Biden Effort to Combat Hunger Marks ‘a Profound Change’


WASHINGTON — With more than one in 10 households reporting that they lack enough to eat, the Biden administration is accelerating a vast campaign of hunger relief that will temporarily increase assistance by tens of billions of dollars and set the stage for what officials envision as lasting expansions of aid.

The effort to rush more food assistance to more people is notable both for the scale of its ambition and the variety of its legislative and administrative actions. The campaign has increased food stamps by more than $1 billion a month, provided needy children a dollar a day for snacks, expanded a produce allowance for pregnant women and children, and authorized the largest children’s summer feeding program in history.

“We haven’t seen an expansion of food assistance of this magnitude since the founding of the modern food stamp program in 1977,” said James P. Ziliak, an economist at the University of Kentucky who studies nutrition programs. “It’s a profound change.”

While dollars and decisions are flowing from the Agriculture Department, the tone has been set by President Biden, who issued an executive order in January telling aides to “address the growing hunger crisis” and later lamented the car lines “half a mile each, just to get a box of food.”

The push reflects an extraordinary shift in the politics of poverty — driven, paradoxically, both by the spread of hardship to more working-class and white families and the growing recognition of poverty’s disproportionate toll on minorities. With hunger especially pronounced among Black and Latino households, vital to the Democrats’ coalition, the administration is framing its efforts not just as a response to pandemic needs but as part of a campaign for racial justice.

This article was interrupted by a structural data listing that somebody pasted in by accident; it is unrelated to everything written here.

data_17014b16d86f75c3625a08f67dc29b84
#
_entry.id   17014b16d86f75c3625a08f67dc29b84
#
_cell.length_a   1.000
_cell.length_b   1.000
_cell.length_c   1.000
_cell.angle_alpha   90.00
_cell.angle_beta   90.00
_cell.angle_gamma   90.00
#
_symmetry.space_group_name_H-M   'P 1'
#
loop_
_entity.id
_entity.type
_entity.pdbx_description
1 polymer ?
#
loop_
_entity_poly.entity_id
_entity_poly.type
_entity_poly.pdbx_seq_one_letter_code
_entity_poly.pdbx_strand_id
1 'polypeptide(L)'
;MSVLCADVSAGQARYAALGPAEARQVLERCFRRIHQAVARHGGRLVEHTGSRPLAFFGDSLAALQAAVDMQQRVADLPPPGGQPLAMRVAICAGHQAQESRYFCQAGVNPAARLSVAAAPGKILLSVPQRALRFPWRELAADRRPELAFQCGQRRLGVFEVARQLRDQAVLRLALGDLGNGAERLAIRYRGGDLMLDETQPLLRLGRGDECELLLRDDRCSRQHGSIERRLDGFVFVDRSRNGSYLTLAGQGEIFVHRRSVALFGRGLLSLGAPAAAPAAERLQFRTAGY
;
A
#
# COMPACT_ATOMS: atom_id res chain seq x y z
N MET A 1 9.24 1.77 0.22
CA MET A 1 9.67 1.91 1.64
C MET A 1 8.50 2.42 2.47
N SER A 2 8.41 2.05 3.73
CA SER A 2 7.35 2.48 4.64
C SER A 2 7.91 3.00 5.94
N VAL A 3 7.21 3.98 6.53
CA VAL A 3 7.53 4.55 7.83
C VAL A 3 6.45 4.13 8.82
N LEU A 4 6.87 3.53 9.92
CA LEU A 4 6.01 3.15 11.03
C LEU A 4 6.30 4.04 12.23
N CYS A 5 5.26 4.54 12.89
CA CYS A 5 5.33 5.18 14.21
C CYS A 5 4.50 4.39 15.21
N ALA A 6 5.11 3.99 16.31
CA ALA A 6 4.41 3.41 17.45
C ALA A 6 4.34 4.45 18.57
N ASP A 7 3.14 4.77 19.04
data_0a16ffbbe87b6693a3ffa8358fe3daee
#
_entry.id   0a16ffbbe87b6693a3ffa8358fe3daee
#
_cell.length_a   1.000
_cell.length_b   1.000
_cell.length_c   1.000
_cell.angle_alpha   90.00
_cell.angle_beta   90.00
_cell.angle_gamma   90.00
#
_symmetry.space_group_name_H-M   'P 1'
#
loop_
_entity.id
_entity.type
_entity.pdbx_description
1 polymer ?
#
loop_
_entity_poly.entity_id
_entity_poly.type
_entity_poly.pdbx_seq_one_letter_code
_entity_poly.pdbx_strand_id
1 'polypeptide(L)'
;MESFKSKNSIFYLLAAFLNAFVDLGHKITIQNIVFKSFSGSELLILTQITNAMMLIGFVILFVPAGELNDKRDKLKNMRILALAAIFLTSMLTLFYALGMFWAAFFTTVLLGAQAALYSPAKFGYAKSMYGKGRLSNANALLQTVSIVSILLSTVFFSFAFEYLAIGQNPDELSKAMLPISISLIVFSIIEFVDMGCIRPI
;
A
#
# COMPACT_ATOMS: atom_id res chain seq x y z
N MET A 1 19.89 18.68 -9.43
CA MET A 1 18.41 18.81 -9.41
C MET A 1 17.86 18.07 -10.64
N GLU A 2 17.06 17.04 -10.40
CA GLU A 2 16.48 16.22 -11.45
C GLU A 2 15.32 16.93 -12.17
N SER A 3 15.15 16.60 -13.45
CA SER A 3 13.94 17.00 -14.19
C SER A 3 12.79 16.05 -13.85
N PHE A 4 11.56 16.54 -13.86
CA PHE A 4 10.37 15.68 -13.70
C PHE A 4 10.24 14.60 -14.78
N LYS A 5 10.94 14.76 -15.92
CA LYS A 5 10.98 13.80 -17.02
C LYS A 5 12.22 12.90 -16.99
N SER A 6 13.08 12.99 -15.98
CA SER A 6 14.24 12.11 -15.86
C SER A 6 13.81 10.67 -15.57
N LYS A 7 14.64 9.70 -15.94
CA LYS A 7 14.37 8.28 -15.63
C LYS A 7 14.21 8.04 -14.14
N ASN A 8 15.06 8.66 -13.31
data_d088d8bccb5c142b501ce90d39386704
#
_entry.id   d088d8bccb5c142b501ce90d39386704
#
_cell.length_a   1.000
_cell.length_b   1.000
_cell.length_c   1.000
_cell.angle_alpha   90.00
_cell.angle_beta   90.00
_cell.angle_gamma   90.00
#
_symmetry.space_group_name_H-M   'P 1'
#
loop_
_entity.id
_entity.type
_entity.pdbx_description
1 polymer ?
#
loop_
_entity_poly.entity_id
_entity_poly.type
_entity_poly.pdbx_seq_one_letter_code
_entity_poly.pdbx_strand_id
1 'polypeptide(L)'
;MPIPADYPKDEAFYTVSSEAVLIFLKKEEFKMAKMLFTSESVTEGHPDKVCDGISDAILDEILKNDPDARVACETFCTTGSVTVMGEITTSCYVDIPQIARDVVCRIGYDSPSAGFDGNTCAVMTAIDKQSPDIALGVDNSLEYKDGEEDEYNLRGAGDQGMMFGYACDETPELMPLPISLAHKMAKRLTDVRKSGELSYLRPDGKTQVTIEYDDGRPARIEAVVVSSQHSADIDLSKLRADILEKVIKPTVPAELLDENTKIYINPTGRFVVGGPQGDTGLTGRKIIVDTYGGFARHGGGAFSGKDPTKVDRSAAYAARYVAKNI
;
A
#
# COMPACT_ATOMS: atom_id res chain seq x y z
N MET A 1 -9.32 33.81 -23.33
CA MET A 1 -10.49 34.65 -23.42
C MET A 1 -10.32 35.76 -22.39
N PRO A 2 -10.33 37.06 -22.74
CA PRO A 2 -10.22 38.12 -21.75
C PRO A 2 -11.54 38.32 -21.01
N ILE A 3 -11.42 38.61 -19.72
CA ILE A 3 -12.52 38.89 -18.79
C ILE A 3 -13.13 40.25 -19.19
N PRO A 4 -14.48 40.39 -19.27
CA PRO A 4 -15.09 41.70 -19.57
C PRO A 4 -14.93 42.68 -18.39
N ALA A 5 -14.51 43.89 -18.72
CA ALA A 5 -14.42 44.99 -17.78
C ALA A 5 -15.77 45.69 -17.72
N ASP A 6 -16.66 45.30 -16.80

“This crisis has revealed how fragile many Americans’ economic lives are and also the inequities of who is struggling the most,” said Stacy Dean, who is leading the effort as a senior official at the Agriculture Department after a prominent career as an anti-hunger advocate. “It’s an incredibly painful picture, and it is even more so for communities of color.”

Like other policies being pursued by the White House — including a temporary child allowance that is expected to cut child poverty nearly in half — the effort to reduce hunger reflects a new willingness among Democrats to embrace an identity as poverty fighters that they once feared would alienate the middle class.

To understand what the new policies mean at the kitchen table, consider the experience of Dakota Kirby, 29, a single mother in Indianapolis who lost her job as a caregiver for an elderly woman at the start of the pandemic. Having recently started the job, Ms. Kirby assumed she could not get unemployment benefits and did not apply.

That left her relying on nutritional aid and a trickle of child support to feed a 6-year-old daughter and a year-old son.

Anna Chaney quit her job as a Door Dash driver to watch her daughter and two grandchildren when their schools closed. She has since seen both hardship and plenty. For seven months, surviving on SNAP was such a struggle that she cut portions and diluted the chicken soup. Then she suddenly got $16,000 in overdue unemployment benefits. She filled the freezer with meat and took the family on vacation.

“I wish that the lawmakers would have realized prior to us being in a pandemic that poor people needed more,” she said. “It took more of the middle class, and some of the upper class, to find that they needed help for people to act. For me to go in and tell the Indiana legislature, ‘Hey, guys, $75 isn’t enough to eat for a week,’ that’s going to be a real hard sell. But when the whole world is suffering, that’s a different situation.”